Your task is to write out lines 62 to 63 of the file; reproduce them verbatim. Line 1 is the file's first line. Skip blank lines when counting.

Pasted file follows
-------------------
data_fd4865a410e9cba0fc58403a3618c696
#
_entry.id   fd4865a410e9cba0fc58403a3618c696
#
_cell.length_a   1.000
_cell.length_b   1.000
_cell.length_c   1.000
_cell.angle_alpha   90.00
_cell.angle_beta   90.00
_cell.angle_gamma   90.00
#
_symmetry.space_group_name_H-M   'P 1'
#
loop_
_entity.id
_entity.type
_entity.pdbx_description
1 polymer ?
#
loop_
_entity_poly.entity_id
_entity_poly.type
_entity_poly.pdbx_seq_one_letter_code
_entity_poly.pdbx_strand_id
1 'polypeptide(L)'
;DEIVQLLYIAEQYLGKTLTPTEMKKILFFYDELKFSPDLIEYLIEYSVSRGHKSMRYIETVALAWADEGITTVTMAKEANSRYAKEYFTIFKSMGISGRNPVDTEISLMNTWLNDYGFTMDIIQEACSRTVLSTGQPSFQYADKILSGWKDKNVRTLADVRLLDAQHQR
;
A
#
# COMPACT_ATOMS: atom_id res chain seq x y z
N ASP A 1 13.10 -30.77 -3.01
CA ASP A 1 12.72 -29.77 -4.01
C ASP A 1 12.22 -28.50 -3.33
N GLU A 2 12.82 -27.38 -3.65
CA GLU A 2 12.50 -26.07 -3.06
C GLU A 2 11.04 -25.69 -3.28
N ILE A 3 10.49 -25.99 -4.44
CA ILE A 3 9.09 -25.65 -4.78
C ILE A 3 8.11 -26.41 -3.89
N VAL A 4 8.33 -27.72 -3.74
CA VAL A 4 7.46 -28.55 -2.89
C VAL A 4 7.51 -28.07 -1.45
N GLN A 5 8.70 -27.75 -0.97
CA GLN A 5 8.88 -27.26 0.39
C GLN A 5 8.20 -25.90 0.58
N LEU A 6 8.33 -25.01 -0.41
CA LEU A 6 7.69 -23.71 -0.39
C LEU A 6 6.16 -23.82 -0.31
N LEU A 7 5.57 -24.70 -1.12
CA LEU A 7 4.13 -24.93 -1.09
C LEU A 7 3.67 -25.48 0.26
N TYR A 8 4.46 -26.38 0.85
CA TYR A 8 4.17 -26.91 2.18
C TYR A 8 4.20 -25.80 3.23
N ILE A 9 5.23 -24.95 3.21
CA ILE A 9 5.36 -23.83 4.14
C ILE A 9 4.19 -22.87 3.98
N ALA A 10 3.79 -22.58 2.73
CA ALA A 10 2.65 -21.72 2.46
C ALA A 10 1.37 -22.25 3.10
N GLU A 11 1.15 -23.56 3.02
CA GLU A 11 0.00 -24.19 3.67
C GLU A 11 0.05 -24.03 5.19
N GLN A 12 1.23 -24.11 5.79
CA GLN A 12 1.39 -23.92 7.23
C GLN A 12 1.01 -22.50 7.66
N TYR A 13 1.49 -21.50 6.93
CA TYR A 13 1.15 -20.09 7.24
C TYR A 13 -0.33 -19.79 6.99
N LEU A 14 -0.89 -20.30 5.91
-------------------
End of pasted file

CA GLU A 11 0.00 -24.19 3.67
C GLU A 11 0.05 -24.03 5.19